The Greenstone or Caples valleys may each be walked in three days, or can be combined in a loop taking five to six days.
Starting from The Divide, walk along the Routeburn Track to Lake Howden, and then turn south towards the Greenstone Valley. From Lake McKellar the Greenstone Valley may be followed, or alternatively, the Upper Caples Valley may be reached by a steep climb to McKellar Saddle (1005m). The Greenstone and Caples river systems then run parallel with each other before joining and flowing into Lake Wakatipu.
There are two huts in each valley and camping is permitted. Bus and boat transport is available from the Greenstone car park/wharf to Glenorchy and must be pre-booked. Tracknet transport is available to or from The Divide daily during the summer season, in Winter pre booking is essential, Minimum numbers may apply
Allow up to ten days. Trampers can start at either Lake Manapouri or Lake Hauroko. A regular boat service runs on Manapouri but the boat service on Hauroko must be prearranged. Floatplane or helicopter access to Supper Cove is an alternative option. This track is suitable for fit, experienced and well-equipped parties -- it crosses two alpine passes and can flood after heavy rain. All parties must carry a portable stove, as dry firewood is scarce at all hut sites. There are eight huts on the Dusky Track.
The Tuatapere Hump Ridge Track is New Zealand's newest and provides a wide variety of scenery during the three-day/two night walking experience. The Southern Coastal Track begins at Bluecliffs Beach near Tuatapere and four days are required to reach Big River. Some of the highlights are the Waitutu Forest, the Port Craig schoolhouse and four wooden viaducts, relics from timber milling times. There are four huts in the area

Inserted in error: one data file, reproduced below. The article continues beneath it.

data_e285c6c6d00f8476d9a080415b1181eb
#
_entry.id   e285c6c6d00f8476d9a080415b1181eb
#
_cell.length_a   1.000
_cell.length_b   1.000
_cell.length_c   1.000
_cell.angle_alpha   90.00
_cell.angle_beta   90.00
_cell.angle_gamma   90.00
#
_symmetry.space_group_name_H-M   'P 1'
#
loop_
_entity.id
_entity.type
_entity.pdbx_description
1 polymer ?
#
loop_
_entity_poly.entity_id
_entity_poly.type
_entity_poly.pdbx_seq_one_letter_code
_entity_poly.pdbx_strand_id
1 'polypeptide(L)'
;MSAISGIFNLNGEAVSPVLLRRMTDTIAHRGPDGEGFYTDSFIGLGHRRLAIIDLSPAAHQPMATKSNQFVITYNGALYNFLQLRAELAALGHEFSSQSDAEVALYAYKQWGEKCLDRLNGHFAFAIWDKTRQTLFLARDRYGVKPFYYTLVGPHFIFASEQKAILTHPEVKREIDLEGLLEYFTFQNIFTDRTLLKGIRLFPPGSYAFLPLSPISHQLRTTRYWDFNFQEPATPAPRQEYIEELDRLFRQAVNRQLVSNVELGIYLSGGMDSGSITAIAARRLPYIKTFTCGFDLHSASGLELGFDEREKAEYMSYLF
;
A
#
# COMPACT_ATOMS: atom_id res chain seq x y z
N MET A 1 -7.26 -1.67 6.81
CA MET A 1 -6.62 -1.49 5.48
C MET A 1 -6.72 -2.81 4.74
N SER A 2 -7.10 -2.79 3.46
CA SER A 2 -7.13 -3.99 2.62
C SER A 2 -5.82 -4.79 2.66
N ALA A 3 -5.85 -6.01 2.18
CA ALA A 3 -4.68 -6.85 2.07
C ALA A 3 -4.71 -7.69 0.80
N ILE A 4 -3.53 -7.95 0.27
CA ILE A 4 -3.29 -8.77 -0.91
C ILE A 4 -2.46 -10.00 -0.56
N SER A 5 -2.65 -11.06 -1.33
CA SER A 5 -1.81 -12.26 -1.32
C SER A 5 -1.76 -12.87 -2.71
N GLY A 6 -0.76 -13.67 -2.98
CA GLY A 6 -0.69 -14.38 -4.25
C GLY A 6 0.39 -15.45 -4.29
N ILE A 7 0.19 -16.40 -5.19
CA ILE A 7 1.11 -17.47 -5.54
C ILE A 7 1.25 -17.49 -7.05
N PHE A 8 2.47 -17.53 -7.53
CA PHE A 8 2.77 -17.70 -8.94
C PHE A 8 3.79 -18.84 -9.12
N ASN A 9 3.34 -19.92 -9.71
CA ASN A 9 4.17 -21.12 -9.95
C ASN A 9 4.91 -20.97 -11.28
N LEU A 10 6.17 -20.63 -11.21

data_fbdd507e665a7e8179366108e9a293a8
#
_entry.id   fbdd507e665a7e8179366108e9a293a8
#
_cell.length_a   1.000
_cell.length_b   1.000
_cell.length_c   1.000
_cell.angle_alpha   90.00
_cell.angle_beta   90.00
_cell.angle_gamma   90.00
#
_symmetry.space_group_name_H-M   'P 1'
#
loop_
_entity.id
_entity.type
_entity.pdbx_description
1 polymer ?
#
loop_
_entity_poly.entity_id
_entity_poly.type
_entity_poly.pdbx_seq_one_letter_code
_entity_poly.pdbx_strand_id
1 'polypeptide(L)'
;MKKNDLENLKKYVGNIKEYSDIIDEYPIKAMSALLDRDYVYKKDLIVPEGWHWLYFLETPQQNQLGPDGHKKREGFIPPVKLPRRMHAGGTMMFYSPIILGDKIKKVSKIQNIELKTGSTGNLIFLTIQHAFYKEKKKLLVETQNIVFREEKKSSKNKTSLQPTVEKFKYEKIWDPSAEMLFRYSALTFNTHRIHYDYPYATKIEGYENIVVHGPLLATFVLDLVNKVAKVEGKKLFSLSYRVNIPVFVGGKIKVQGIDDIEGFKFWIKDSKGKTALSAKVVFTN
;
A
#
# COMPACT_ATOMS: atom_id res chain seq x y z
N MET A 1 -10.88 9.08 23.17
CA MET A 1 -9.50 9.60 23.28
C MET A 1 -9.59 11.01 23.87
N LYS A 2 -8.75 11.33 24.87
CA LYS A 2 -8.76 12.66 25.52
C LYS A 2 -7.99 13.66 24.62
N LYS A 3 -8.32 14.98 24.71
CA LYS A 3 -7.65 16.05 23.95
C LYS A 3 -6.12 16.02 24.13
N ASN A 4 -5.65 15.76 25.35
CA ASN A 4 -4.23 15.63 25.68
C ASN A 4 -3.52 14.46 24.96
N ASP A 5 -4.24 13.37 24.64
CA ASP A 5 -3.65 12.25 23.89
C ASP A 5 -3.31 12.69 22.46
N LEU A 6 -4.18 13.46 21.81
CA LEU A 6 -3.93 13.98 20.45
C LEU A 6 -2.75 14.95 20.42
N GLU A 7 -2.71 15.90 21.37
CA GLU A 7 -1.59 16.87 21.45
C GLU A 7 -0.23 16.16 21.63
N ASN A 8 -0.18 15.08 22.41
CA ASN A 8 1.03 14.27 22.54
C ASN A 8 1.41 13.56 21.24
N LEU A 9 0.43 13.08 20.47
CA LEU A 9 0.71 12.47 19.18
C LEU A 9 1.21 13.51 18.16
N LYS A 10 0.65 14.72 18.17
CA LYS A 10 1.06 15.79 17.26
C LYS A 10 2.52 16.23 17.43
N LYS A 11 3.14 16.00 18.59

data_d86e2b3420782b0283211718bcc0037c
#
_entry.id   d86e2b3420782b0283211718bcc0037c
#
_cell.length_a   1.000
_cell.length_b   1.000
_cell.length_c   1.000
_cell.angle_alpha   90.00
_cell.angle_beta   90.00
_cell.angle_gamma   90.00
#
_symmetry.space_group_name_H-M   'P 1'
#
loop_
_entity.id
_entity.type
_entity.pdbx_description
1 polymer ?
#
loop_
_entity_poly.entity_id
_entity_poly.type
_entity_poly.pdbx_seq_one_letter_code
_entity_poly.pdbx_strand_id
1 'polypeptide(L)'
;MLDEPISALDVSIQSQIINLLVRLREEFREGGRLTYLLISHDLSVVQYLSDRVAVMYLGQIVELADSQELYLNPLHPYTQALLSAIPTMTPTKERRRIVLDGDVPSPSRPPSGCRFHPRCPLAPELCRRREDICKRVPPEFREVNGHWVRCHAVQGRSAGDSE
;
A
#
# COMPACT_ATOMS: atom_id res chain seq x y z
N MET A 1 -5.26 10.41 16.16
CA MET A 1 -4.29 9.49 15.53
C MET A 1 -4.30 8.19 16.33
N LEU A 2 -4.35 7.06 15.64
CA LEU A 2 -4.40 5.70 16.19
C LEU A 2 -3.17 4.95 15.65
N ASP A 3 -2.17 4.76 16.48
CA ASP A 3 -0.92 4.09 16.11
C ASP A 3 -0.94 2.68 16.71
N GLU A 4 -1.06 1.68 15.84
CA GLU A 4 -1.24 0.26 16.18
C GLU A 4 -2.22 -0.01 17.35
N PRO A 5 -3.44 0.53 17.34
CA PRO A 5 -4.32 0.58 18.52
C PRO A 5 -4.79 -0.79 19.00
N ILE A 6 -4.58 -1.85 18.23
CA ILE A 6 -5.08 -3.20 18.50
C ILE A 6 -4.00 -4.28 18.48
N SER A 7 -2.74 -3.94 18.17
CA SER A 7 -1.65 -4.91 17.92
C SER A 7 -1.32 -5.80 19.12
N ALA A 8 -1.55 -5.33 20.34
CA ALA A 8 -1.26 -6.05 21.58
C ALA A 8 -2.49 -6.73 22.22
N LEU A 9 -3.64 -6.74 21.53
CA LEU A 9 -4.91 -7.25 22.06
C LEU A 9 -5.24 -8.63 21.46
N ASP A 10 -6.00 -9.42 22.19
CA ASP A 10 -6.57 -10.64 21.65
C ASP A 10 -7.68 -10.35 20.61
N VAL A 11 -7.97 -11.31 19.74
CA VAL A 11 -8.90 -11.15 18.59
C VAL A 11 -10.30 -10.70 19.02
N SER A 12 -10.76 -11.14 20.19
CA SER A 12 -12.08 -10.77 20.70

The Rakiura is a 29 kilometre, 3-day tramping track suitable for anyone with moderate fitness. It can be walked year round. in either direction. Times are approximate only and will vary according to fitness, pace of group and direction of travel.
The circuit is a good introduction to the scenery of Stewart Island. It follows the open coast, climbs over a 300 metre high-forested ridge, and traverses the sheltered shores of Paterson Inlet. It passes sites of historical interest and introduces many of the common sea and forest birds of the island. Parts of it cross Maori land and access is courtesy of the owners.
Access to Stewart Island is by regular air flights from lnvercargill or a ferry service from Bluff. Halfmoon Bay, the island's only settlement has a general store, Department of Conservation visitor centre, hotel, motel, lodge, and backpacker accommodation as well as cafes. The track effectively starts and finishes in Halfmoon Bay though the first sections are on road.
Confirm with the Department of Conservation when you book - email@example.com